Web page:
Implicit bias for suicide persists after ideation resolves

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Individuals with suicidal ideation (SI), demonstrate an association between suicide-related information and the self that is automatic and outside conscious control (i.e., implicit). However, it is unclear whether this implicit bias is a state-like processes that will resolve with the reduction of SI or whether it is more trait-like and enduring. Given that implicit bias has been proposed as an indirect measurement of SI, understanding its dynamic nature is important. To investigate this, we recruited 79 (22 with a history of, but no current, SI; 57 with no lifetime history of SI) young adults who completed a structured interview assessing current and past SI. Participants also completed the Suicide Affect Misattribution Procedure assessing implicit association with suicide-relevant, negative but not suicide relevant, positive, and neutral stimuli. Participants with a history of SI demonstrated greater implicit bias for suicide compared to participants with no lifetime history, but did not significantly differ in their responses to negative, positive, or neutral stimuli. This indicates that suicide-relevant implicit bias may be a trait-like process that endures after resolution of SI. This has important implications for the conceptualization of cognitive bias in suicide and the use of these biases as implicit markers of SI.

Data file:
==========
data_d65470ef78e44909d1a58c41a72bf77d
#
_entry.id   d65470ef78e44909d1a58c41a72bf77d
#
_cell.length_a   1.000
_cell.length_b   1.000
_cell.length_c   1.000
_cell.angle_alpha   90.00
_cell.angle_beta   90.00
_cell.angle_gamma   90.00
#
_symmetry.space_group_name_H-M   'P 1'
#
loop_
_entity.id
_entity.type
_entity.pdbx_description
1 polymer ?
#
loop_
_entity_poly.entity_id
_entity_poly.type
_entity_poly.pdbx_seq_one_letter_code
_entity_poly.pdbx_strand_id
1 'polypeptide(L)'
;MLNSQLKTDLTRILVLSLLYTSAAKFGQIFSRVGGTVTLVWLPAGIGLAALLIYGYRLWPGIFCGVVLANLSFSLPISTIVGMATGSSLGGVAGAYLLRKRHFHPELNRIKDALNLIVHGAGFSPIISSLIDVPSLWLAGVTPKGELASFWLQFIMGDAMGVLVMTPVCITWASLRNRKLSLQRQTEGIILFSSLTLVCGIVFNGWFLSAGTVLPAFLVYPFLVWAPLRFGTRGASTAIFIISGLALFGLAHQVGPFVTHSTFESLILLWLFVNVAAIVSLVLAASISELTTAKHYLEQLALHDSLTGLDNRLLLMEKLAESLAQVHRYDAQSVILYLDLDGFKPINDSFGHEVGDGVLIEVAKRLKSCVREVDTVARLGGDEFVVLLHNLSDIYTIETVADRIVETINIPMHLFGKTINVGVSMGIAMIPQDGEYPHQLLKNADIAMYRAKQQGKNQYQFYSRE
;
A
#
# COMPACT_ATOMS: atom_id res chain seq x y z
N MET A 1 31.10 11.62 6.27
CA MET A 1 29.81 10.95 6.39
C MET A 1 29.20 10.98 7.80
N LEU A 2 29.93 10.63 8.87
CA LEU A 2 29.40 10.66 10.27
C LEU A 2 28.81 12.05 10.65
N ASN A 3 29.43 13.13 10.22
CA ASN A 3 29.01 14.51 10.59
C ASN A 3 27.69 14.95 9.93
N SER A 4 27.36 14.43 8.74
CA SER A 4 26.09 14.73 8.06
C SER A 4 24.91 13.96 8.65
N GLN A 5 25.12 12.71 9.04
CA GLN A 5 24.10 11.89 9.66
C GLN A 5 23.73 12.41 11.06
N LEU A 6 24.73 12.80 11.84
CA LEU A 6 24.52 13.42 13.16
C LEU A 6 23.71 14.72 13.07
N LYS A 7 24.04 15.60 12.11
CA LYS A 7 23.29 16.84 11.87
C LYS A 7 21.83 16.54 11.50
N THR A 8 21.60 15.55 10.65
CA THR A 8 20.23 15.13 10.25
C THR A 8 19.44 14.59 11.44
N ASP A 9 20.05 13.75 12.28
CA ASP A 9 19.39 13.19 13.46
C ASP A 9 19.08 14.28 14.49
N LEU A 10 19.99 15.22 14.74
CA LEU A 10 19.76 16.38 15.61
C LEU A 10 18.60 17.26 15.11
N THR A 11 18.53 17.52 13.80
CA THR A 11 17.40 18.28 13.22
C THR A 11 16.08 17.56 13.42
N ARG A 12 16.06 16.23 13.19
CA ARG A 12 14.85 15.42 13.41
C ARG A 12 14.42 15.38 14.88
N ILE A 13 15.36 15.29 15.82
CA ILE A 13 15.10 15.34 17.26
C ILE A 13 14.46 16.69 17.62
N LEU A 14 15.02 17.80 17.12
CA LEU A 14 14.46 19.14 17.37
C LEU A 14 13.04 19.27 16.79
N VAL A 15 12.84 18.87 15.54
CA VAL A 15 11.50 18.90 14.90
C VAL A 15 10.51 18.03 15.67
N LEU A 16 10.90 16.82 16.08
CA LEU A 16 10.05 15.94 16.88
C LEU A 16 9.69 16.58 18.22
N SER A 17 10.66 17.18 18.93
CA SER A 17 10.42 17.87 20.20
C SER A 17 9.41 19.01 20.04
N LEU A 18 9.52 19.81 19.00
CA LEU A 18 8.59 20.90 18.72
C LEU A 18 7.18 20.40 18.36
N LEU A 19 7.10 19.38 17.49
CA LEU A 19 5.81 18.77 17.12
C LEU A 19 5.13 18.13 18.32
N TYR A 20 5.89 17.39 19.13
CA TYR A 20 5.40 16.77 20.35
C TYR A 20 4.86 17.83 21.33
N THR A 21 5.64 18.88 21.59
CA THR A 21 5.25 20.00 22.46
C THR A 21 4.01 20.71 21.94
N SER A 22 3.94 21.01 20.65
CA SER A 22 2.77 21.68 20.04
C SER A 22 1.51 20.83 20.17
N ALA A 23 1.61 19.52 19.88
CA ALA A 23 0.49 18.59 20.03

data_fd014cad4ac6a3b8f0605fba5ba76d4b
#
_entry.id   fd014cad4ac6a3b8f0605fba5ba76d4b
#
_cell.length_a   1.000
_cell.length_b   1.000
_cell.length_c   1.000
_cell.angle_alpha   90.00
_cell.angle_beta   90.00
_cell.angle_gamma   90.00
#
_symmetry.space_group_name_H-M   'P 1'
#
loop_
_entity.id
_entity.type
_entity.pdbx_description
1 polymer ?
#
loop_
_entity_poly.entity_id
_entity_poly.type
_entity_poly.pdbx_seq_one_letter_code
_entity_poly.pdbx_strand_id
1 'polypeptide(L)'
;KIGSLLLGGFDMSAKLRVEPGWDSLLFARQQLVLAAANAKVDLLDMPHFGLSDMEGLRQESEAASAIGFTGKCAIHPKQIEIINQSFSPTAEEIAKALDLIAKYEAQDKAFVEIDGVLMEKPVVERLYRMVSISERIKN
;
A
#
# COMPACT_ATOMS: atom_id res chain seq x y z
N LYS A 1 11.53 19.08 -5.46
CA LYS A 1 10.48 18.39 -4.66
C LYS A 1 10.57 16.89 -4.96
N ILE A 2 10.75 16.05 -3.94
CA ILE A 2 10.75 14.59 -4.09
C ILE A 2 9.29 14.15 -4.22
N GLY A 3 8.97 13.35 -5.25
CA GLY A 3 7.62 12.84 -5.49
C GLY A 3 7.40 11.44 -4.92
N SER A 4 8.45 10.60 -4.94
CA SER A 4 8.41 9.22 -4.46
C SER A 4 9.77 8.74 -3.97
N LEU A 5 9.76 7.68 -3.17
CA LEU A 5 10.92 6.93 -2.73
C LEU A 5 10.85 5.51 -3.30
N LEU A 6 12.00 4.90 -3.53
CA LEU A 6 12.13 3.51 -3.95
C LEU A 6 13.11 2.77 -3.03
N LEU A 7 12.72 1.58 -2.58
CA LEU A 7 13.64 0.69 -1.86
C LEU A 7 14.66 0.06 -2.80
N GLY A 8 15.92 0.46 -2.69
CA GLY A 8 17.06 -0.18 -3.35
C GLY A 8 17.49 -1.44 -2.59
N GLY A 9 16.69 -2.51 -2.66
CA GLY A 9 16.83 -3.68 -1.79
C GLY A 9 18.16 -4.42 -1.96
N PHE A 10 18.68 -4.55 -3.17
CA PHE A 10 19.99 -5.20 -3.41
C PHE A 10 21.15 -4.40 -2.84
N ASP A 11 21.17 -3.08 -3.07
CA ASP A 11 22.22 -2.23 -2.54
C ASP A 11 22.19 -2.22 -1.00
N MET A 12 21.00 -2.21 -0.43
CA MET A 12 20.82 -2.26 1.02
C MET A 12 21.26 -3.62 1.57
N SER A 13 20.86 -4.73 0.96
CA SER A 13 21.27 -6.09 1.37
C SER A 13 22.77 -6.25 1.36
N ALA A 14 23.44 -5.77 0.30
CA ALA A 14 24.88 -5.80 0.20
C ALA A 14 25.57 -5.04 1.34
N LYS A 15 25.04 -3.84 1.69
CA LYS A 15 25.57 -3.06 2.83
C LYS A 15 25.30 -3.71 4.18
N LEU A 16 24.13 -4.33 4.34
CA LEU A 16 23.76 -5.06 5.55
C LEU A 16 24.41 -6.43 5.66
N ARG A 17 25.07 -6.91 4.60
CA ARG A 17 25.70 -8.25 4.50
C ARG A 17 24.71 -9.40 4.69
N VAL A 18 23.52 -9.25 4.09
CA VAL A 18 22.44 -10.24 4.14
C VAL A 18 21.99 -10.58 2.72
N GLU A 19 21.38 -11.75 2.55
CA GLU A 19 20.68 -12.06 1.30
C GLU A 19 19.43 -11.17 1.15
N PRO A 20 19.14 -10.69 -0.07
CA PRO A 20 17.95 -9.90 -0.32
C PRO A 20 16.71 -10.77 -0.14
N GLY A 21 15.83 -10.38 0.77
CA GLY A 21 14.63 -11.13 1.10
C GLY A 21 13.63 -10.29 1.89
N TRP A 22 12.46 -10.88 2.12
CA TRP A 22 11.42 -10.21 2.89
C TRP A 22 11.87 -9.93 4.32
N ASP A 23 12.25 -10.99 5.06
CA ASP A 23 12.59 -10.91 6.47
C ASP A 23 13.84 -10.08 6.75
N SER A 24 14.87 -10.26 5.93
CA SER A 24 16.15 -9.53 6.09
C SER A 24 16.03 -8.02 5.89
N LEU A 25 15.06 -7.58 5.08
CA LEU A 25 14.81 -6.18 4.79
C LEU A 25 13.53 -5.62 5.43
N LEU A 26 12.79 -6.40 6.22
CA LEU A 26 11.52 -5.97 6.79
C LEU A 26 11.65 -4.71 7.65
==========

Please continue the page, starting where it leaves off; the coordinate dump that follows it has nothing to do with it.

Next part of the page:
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Psychiatry research

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